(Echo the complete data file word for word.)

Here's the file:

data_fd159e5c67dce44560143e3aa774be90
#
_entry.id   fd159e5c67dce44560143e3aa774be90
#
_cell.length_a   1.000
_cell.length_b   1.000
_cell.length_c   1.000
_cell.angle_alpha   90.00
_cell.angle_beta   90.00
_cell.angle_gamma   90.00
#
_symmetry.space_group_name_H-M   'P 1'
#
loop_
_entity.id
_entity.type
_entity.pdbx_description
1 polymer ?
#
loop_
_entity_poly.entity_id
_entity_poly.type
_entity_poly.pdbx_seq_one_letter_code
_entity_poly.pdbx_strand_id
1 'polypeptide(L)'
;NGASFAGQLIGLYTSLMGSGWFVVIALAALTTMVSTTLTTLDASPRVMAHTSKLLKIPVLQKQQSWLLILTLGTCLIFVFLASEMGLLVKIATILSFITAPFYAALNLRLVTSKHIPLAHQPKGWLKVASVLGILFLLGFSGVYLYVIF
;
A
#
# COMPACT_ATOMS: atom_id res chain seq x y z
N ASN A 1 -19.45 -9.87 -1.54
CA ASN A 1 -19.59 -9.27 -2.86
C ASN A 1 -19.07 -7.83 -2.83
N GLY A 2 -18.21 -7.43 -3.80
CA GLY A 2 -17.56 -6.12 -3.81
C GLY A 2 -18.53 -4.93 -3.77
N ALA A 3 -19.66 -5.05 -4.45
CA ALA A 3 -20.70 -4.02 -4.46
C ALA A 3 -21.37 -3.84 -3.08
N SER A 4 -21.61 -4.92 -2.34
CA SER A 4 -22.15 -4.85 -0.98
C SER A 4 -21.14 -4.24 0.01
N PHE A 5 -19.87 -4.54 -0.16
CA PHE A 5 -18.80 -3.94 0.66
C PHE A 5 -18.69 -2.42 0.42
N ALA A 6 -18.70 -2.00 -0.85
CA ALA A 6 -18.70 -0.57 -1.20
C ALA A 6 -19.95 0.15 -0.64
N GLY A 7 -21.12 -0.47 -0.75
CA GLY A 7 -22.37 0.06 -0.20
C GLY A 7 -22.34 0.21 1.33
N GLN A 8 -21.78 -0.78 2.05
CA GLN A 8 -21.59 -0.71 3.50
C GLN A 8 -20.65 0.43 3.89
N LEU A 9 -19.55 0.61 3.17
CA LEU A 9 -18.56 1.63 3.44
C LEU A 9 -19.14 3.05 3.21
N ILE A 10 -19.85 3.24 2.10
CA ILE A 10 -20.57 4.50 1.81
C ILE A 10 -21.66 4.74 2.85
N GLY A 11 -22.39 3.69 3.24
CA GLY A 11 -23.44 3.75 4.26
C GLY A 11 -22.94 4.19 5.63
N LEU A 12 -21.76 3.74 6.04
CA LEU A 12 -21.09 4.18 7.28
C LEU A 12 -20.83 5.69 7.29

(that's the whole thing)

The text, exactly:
data_fd159e5c67dce44560143e3aa774be90
#
_entry.id   fd159e5c67dce44560143e3aa774be90
#
_cell.length_a   1.000
_cell.length_b   1.000
_cell.length_c   1.000
_cell.angle_alpha   90.00
_cell.angle_beta   90.00
_cell.angle_gamma   90.00
#
_symmetry.space_group_name_H-M   'P 1'
#
loop_
_entity.id
_entity.type
_entity.pdbx_description
1 polymer ?
#
loop_
_entity_poly.entity_id
_entity_poly.type
_entity_poly.pdbx_seq_one_letter_code
_entity_poly.pdbx_strand_id
1 'polypeptide(L)'
;NGASFAGQLIGLYTSLMGSGWFVVIALAALTTMVSTTLTTLDASPRVMAHTSKLLKIPVLQKQQSWLLILTLGTCLIFVFLASEMGLLVKIATILSFITAPFYAALNLRLVTSKHIPLAHQPKGWLKVASVLGILFLLGFSGVYLYVIF
;
A
#
# COMPACT_ATOMS: atom_id res chain seq x y z
N ASN A 1 -19.45 -9.87 -1.54
CA ASN A 1 -19.59 -9.27 -2.86
C ASN A 1 -19.07 -7.83 -2.83
N GLY A 2 -18.21 -7.43 -3.80
CA GLY A 2 -17.56 -6.12 -3.81
C GLY A 2 -18.53 -4.93 -3.77
N ALA A 3 -19.66 -5.05 -4.45
CA ALA A 3 -20.70 -4.02 -4.46
C ALA A 3 -21.37 -3.84 -3.08
N SER A 4 -21.61 -4.92 -2.34
CA SER A 4 -22.15 -4.85 -0.98
C SER A 4 -21.14 -4.24 0.01
N PHE A 5 -19.87 -4.54 -0.16
CA PHE A 5 -18.80 -3.94 0.66
C PHE A 5 -18.69 -2.42 0.42
N ALA A 6 -18.70 -2.00 -0.85
CA ALA A 6 -18.70 -0.57 -1.20
C ALA A 6 -19.95 0.15 -0.64
N GLY A 7 -21.12 -0.47 -0.75
CA GLY A 7 -22.37 0.06 -0.20
C GLY A 7 -22.34 0.21 1.33
N GLN A 8 -21.78 -0.78 2.05
CA GLN A 8 -21.59 -0.71 3.50
C GLN A 8 -20.65 0.43 3.89
N LEU A 9 -19.55 0.61 3.17
CA LEU A 9 -18.56 1.63 3.44
C LEU A 9 -19.14 3.05 3.21
N ILE A 10 -19.85 3.24 2.10
CA ILE A 10 -20.57 4.50 1.81
C ILE A 10 -21.66 4.74 2.85
N GLY A 11 -22.39 3.69 3.24
CA GLY A 11 -23.44 3.75 4.26
C GLY A 11 -22.94 4.19 5.63
N LEU A 12 -21.76 3.74 6.04
CA LEU A 12 -21.09 4.18 7.28
C LEU A 12 -20.83 5.69 7.29